Top Scores #17: American Beauty & Thomas Newman
In case you didn’t know already, American Beauty is a 1999 American drama film directed by Sam Mendes. It was considered to be the best film of the year and is a prevalent piece of pop culture history.
The film stars Kevin Spacey and his infatuation with his character’s daughter’s best friend portrayed by Mena Suvari. Annette Benning plays Lester’s (Kevin Spacey) wife and Thora Birch plays their insecure daughter. The film still remains relevant to this day through its satirical portrayal of an American middle class family and its notions of beauty and satisfaction. The film has also been acclaimed for touching on themes such as redemption, conformity and beauty, sexual repression, and for its music.
Music is crucial for the film’s structure, described as a “rhythm and repetition” driven core. And who was chosen to take on this extraordinary challenge to create this extraordinary score? None other than Thomas Newman.
Working on the score
Newman worked off of the inspiration provided by Mendes who sat down with the composer to explain his vision for the film and the role music would play in it.
Newman focused mainly on percussion instruments, to create mood and rhythm, favoring pulse and color over melody. This made for a more minimalist score compared to his other work.
Newman created each cue around little, perpetually evolving phrases- frequently, the only change being through a “diminishing of the texture for eight bars”. For example, during the two scenes where the Burnhams are sitting down to an evening meal. Each shot is broadly similar, with minor differences in object placement and body language that reflect the changed dynamic brought on by Lester’s new-found assertiveness. These minor changes in the cinematography are reflected in the soundtrack where Newman uses the unconventional technique of tapping metal blending bowls to reflect the minor, dark changes in Lester’s psyche.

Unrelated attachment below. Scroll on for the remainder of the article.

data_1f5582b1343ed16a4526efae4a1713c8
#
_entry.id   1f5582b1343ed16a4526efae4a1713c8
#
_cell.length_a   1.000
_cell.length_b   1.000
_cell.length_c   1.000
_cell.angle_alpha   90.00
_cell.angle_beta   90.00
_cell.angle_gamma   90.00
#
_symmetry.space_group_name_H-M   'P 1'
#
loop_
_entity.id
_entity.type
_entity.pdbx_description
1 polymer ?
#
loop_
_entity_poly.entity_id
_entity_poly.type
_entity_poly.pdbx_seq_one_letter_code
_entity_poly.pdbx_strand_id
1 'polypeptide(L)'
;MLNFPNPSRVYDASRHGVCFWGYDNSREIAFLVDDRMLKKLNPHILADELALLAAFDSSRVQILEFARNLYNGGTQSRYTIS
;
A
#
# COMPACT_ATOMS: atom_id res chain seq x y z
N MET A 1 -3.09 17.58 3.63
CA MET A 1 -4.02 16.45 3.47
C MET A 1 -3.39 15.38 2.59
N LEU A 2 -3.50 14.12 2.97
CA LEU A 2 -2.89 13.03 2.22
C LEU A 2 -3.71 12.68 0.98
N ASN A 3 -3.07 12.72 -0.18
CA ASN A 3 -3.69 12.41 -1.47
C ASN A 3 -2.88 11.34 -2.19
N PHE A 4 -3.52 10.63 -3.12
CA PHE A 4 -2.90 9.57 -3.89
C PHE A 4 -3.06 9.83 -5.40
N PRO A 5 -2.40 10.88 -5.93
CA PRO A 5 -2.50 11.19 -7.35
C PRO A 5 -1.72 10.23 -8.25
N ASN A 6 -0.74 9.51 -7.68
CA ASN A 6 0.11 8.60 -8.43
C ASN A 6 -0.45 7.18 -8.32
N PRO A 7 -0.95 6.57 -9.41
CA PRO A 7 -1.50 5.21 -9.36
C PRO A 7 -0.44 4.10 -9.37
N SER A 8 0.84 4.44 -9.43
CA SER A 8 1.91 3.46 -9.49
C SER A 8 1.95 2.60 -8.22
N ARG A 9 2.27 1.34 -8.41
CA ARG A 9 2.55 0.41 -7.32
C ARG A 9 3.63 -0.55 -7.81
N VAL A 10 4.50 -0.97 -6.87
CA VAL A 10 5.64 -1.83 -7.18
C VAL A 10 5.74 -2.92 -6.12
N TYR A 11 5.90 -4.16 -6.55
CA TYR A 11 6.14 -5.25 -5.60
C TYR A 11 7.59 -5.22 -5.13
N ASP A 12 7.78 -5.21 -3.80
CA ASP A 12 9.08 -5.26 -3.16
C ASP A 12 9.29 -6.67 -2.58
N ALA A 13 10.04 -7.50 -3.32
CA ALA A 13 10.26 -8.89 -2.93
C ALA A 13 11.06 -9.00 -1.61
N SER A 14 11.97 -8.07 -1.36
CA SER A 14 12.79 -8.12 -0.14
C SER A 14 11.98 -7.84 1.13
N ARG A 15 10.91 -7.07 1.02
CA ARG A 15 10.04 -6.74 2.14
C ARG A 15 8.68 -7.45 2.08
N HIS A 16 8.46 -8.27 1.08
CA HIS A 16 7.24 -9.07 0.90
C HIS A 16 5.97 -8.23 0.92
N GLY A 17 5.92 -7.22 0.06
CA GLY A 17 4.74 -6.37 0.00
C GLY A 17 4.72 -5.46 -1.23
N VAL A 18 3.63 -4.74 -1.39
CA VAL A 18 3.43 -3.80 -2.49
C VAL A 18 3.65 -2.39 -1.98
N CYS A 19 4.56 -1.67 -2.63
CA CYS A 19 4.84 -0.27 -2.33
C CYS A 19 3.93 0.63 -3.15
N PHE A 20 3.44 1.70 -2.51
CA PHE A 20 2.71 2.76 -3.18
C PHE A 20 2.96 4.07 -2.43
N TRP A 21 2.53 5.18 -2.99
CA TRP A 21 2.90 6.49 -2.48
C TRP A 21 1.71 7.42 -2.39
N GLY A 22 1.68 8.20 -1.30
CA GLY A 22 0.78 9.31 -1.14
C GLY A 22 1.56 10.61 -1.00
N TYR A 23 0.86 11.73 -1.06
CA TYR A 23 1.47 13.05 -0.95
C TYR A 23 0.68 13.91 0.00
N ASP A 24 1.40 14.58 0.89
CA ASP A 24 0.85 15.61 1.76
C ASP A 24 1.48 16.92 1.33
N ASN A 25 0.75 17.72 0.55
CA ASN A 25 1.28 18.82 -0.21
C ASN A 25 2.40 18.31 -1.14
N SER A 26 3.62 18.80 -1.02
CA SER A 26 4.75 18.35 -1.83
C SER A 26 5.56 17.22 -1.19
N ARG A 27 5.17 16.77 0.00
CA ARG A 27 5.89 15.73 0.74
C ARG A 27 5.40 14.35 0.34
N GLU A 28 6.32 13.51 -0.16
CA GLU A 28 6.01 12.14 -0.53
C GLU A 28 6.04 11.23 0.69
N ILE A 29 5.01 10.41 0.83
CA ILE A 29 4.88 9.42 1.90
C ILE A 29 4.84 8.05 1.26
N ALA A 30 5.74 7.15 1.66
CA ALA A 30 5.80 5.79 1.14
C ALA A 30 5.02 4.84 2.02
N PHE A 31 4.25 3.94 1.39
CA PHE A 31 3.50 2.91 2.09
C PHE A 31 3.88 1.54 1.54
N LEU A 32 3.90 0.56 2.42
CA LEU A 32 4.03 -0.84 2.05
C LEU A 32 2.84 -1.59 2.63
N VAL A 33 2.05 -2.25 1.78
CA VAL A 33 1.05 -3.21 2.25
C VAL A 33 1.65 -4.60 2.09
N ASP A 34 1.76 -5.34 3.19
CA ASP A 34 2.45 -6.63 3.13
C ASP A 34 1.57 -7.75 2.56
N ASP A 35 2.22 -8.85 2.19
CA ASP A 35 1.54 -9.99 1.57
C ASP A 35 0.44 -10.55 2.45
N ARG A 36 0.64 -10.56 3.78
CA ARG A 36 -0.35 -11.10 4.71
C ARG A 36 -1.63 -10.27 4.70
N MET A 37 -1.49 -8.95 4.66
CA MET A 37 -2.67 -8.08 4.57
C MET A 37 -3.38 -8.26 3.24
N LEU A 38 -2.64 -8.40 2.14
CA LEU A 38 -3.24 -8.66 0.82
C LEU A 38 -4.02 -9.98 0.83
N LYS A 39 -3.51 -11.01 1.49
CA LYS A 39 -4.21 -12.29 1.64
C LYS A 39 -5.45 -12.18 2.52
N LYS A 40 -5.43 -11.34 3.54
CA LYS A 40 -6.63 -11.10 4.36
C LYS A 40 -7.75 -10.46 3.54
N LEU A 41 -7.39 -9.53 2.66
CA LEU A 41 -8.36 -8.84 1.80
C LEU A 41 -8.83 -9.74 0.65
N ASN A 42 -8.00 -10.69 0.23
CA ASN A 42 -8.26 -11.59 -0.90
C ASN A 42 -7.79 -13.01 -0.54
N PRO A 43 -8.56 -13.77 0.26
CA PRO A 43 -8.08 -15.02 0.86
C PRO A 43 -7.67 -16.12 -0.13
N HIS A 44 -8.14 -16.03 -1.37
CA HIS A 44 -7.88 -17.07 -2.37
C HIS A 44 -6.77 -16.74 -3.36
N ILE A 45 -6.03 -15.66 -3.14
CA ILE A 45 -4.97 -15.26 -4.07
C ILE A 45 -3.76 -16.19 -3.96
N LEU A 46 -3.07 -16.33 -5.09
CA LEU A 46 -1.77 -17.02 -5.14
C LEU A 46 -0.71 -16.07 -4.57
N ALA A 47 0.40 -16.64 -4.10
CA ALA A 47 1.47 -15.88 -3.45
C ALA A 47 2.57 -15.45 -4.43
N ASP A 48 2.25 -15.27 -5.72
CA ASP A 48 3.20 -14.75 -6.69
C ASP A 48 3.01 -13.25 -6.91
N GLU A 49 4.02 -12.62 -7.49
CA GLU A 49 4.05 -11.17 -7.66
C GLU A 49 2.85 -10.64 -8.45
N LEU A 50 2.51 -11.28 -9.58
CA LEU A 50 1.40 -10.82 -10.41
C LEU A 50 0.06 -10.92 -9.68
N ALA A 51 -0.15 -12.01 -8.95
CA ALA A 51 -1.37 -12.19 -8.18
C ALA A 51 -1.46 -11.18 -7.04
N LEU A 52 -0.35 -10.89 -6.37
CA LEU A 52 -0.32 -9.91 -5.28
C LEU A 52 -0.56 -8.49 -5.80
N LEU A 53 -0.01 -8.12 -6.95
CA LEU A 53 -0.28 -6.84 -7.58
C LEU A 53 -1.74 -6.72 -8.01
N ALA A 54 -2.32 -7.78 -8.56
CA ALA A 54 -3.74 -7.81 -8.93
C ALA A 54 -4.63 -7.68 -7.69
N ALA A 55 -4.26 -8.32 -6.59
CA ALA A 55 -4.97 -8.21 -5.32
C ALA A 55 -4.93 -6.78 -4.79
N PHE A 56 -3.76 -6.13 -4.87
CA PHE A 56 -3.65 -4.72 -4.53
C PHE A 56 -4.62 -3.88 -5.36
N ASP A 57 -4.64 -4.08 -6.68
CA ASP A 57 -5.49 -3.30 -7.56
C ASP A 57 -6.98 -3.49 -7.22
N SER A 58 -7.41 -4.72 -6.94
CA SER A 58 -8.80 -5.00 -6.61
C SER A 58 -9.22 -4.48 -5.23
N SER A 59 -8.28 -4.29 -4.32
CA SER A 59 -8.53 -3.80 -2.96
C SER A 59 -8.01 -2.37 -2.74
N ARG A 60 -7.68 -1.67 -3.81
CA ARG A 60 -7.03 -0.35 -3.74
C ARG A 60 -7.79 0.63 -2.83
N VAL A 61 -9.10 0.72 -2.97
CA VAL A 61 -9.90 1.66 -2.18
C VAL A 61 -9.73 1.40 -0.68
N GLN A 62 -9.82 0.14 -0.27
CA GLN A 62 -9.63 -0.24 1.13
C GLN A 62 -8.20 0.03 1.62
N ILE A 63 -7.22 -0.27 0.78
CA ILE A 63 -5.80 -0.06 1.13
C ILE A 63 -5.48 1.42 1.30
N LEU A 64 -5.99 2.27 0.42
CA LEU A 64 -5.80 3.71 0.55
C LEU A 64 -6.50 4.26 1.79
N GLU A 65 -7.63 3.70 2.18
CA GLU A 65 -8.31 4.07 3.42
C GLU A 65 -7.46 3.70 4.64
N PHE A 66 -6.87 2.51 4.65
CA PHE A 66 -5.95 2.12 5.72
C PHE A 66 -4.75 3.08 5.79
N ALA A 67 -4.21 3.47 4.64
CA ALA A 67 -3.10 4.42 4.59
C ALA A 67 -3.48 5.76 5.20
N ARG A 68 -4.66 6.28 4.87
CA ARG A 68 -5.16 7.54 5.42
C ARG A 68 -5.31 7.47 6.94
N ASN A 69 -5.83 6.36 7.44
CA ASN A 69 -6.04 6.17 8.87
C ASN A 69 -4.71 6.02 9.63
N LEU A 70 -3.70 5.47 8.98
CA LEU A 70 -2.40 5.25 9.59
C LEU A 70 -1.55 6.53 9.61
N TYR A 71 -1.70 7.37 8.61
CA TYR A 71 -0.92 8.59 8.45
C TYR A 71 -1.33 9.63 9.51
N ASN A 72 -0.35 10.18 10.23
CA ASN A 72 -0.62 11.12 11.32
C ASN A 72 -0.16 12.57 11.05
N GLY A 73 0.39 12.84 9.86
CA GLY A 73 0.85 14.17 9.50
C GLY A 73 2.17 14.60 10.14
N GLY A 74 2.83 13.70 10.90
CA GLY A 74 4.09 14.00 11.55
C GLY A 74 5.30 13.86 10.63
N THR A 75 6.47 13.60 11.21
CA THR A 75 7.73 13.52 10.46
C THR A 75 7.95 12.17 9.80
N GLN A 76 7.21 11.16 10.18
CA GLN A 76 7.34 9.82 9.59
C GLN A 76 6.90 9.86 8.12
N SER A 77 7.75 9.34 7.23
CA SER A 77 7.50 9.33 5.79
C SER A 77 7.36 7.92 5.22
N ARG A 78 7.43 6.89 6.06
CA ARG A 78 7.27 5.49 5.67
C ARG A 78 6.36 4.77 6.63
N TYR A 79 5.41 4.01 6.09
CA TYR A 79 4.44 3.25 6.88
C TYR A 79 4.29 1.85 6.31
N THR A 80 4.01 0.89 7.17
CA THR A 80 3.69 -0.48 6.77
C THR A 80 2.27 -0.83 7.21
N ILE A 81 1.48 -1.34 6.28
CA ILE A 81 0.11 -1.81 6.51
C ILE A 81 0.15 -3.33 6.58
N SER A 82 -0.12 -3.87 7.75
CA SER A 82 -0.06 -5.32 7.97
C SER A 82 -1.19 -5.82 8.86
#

Another example is during the scene in which Lester (Spacey) finds himself fantasising about Angela (Suvari) putting on a performance while watching a cheerleading chant in his daughter’s high school gym. Lester’s fixation with Angela during the scene is reflected by a slowed down mood, and symbolised by discordant music motifs that replace the diegetic instrumentalization of “On Broadway”.
The percussion instruments included tablas, bongos, cymbals, piano, xylophones, and marimbas; additionally highlighted were guitars, woodwind, and world music instruments. Newman also used electronic elements and on “quirkier” tracks utilized more unconventional techniques, for example, tapping metal bowls with a finger and playing a detuned mandolin. Newman accepted the score helped move the film along without upsetting the “moral ambiguity” of the film: “It was a genuine sensitive difficult exercise as far as what music attempted to safeguard it”.
The soundtrack features songs by Newman, and other pop icons like The Who, The Guess Who, Bill Withers, Peggy Lee, and Bob Dylan, and went on to be nominated for a Grammy Award in 1999 for Best Soundtrack Album.
Later, at the beginning of the following year, an album featuring Newman’s 19 original score tracks was released and, like it’s counterpart, won the Grammy for Best Score Soundtrack Album.
You can listen to Thomas Newman’s original motion picture score here:
And you can listen to the full American Beauty Soundtrack here: